452nd played so far
Year of Release: 1997
Developer: Blizzard North
Publisher: Blizzard Entertainment
Time for another big name – although arguably its successor Diablo II was that even more. Diablo is the other side of Blizzard’s empire. While the Warcraft/Starcraft series provided the strategy games and, indeed, the world for World of Warcraft, Diablo is the RPG that, to some extent, introduces the RPG part of the MMORPG.
On its own, Diablo was already a huge success. I’ve never quite gotten into it, though. Perhaps this time will be different.
It’s difficult to go back on some of these games, and with Diablo it shows. The graphics are sprite based and, overall, a bit clumsy. Too easily it becomes a pixel mess. Even so, it doesn’t feel quite necessary. The game is structured as a rogue like, showing its Rogue and Nethack roots readily with randomly generated dungeons and loot, often just a few pre-planned rooms, and a lot of what happens in the game coming down to luck. Even features like the random affect granting fountains are present.
As much as we struggled (and damn, an inventory this limited makes it very tricky to keep up with everything in the game), the addictive elements showed as well. There is the constant buzz of killing enemies and finding the loot they dropped – something still made difficult because of the graphics – and hoping for something special in there.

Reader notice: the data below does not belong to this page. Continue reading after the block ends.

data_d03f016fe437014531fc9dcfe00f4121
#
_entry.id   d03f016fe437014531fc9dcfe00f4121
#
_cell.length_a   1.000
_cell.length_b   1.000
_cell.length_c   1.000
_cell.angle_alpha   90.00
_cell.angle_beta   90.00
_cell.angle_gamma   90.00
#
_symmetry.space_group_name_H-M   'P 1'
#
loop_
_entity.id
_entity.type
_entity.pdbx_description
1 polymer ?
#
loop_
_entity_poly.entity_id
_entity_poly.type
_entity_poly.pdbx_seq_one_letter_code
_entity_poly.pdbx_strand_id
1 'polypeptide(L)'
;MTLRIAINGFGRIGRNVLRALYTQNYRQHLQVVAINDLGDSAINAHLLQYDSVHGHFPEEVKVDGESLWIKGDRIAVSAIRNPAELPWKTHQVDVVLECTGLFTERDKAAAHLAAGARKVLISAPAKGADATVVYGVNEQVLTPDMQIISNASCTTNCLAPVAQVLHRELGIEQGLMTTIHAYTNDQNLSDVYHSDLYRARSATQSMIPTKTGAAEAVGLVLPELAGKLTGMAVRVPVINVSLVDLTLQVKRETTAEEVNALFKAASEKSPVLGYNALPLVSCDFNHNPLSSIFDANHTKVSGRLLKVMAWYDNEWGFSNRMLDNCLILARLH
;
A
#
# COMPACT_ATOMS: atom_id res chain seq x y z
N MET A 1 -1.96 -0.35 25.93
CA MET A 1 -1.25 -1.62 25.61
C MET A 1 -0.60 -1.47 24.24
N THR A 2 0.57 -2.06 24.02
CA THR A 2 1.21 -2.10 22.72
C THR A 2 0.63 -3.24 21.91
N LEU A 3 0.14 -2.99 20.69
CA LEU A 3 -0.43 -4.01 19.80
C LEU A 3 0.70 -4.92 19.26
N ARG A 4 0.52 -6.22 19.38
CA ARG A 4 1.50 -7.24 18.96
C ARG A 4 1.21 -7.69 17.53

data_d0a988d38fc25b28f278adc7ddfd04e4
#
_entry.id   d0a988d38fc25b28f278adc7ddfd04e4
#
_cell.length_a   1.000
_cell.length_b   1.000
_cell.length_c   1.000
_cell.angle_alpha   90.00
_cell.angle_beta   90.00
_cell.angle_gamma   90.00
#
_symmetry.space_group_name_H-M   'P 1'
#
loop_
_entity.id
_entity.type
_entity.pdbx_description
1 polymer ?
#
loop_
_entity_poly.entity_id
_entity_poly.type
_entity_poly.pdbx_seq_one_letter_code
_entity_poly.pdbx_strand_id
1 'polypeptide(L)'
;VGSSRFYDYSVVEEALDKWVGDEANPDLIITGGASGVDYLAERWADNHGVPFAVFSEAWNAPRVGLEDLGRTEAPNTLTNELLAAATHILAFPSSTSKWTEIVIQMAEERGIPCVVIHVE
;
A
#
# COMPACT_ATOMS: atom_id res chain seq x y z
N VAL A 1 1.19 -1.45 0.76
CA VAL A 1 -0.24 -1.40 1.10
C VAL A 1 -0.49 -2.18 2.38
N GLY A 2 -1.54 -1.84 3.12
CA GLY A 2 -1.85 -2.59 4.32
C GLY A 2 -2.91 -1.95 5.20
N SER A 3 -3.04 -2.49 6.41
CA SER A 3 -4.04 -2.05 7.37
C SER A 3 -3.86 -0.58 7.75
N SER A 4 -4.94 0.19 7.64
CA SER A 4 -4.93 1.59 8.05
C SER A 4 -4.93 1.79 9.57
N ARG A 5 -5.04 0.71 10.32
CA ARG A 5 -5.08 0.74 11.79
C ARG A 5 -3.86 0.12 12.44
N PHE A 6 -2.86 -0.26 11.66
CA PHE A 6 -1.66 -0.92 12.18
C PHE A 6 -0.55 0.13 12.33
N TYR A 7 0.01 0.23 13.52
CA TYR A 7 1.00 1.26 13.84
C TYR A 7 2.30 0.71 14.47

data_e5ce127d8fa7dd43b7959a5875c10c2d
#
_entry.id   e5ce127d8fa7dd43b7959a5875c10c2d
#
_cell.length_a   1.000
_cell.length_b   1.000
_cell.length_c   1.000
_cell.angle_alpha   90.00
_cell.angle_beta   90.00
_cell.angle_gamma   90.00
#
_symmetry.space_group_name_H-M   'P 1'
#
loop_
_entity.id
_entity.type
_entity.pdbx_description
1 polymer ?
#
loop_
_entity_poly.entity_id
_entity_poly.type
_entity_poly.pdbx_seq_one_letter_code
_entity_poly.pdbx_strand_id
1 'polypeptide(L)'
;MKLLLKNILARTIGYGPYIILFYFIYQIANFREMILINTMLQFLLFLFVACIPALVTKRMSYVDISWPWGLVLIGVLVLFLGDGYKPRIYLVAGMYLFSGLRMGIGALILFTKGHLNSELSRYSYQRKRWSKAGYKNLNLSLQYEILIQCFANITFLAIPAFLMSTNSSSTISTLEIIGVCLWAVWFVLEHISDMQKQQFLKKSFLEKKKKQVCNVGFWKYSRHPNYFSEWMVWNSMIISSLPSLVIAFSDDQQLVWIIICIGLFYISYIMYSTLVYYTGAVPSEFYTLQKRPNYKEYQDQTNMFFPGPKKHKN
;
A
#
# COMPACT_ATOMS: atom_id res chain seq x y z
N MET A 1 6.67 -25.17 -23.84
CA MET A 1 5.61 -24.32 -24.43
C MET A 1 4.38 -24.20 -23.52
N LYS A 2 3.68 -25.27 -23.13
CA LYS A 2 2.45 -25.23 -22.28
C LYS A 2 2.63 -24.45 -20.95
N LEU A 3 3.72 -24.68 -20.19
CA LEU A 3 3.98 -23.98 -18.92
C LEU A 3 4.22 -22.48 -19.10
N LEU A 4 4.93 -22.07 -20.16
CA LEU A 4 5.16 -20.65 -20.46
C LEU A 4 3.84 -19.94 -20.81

The story is almost equally irrelevant. There are a few plotdumps in the city – ones you’re almost compelled to skip – and there are a few listed quests to lead you on that really just have a line or two to describe them.
Character development options feel very limited. A part of it is item based, but there’s a limited number of stats and not many skills to speak of (one per character plus spells which can be of limited value). It’s okay, but not very interesting.
Diablo works well enough, but there’s nothing here that we haven’t seen done better in later games. Diablo certainly set the (non-ASCII-based) trend for all of these games and it feels solid enough, but it’s as much interesting from its historical place and archetypal role as it is from its direct gameplay.